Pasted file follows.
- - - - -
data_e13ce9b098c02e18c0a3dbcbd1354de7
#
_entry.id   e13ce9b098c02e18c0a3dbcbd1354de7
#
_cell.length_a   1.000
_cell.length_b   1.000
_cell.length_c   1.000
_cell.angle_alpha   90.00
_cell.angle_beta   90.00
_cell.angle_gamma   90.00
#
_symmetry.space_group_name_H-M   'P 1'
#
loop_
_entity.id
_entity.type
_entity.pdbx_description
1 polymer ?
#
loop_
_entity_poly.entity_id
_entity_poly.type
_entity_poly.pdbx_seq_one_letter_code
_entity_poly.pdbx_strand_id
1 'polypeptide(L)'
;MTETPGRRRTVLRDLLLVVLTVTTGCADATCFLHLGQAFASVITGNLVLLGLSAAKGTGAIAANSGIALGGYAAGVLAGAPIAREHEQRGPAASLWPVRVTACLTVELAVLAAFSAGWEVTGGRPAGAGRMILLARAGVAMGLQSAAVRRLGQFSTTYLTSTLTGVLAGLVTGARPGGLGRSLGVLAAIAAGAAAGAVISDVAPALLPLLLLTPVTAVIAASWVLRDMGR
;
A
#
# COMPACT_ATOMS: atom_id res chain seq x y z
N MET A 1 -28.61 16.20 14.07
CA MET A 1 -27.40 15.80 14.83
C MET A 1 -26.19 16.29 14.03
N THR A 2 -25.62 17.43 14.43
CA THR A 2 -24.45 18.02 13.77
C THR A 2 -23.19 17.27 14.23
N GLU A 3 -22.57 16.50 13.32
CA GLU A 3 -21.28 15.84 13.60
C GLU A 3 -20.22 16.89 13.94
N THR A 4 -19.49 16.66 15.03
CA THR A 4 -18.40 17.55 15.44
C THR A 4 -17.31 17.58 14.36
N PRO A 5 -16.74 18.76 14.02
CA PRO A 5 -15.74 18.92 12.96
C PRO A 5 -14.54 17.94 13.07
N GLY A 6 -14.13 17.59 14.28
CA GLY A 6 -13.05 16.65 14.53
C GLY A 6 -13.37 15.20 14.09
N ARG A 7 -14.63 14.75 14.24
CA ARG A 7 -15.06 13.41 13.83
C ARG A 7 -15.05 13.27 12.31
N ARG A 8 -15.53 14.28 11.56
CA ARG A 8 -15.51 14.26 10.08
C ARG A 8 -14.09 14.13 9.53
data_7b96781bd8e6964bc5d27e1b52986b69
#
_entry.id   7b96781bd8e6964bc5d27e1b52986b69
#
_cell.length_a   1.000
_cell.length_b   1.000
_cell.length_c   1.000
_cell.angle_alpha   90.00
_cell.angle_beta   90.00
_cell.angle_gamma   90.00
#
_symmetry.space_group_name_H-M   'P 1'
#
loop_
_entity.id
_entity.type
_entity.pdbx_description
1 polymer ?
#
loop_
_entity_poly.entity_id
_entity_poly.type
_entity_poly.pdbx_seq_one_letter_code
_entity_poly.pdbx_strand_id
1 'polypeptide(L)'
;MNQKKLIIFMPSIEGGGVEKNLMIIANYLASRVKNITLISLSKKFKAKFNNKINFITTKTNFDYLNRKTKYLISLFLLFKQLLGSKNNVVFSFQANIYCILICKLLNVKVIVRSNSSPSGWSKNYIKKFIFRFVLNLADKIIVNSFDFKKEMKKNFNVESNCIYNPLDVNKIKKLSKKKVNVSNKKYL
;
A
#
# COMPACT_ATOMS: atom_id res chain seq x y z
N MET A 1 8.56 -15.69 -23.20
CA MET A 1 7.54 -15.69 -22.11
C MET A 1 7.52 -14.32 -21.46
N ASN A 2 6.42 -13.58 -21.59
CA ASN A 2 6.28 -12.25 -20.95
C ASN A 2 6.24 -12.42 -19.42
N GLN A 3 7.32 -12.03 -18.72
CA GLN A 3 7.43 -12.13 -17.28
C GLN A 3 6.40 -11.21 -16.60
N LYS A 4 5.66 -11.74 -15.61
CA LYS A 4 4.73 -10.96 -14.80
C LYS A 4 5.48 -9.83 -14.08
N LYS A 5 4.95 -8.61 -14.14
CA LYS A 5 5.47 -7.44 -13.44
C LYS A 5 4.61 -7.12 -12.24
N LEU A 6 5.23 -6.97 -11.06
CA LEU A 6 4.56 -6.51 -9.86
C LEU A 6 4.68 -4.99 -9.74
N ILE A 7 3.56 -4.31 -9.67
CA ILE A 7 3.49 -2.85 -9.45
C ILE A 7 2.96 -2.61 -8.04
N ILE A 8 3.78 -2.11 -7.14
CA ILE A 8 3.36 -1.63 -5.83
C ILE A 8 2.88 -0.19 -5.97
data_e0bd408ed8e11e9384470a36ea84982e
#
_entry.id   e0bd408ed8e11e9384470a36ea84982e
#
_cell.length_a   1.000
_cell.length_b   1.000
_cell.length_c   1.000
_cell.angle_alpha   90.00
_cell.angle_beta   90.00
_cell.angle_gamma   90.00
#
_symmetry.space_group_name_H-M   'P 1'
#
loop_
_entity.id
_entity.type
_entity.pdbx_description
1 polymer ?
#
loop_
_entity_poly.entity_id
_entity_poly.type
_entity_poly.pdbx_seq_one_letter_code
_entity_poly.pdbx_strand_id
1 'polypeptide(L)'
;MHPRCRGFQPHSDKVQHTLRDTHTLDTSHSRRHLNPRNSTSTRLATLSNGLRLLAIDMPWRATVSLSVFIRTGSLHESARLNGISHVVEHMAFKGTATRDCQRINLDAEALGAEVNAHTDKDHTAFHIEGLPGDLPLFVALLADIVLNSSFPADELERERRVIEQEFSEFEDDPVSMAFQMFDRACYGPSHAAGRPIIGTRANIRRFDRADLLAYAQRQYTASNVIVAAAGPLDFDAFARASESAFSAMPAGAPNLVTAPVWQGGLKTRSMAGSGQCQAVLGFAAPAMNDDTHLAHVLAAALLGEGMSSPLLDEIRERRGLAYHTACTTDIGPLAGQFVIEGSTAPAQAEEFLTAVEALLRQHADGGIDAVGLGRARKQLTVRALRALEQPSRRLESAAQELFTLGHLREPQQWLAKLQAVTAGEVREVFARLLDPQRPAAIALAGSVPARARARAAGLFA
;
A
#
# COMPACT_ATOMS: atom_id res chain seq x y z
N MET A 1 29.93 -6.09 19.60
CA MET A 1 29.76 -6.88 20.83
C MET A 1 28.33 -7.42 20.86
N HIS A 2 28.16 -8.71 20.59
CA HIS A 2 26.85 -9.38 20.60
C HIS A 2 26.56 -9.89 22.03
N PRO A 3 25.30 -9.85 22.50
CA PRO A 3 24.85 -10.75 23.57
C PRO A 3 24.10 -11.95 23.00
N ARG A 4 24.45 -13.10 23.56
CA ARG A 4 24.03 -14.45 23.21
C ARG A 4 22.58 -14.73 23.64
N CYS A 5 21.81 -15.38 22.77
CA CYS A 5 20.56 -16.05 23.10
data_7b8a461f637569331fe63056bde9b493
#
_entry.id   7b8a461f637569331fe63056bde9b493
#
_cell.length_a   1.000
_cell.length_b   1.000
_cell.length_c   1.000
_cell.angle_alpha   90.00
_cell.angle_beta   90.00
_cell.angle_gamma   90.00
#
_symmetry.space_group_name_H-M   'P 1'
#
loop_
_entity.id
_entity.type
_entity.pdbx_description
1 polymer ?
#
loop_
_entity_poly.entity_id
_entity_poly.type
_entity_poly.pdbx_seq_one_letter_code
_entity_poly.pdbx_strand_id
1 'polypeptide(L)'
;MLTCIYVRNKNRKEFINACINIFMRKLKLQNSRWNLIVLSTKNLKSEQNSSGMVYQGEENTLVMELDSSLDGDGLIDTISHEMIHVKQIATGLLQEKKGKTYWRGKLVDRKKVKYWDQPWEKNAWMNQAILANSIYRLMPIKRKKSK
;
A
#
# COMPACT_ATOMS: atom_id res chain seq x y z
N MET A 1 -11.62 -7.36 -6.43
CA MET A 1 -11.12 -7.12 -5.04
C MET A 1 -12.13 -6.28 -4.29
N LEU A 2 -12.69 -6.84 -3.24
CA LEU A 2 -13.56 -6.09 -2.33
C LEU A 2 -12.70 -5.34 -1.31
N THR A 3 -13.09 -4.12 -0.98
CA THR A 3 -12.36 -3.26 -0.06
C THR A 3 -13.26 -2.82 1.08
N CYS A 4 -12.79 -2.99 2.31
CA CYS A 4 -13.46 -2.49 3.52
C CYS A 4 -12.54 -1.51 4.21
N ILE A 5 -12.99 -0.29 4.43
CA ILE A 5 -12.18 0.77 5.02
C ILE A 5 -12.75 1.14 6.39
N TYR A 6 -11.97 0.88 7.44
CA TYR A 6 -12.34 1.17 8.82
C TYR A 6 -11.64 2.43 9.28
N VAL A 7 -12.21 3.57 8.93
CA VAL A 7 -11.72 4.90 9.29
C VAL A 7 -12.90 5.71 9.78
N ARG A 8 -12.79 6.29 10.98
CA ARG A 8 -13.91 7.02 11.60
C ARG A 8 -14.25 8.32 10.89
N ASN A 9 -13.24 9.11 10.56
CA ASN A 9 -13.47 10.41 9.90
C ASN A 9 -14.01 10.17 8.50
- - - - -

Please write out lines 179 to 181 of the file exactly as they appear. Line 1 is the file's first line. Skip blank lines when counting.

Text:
;
A
#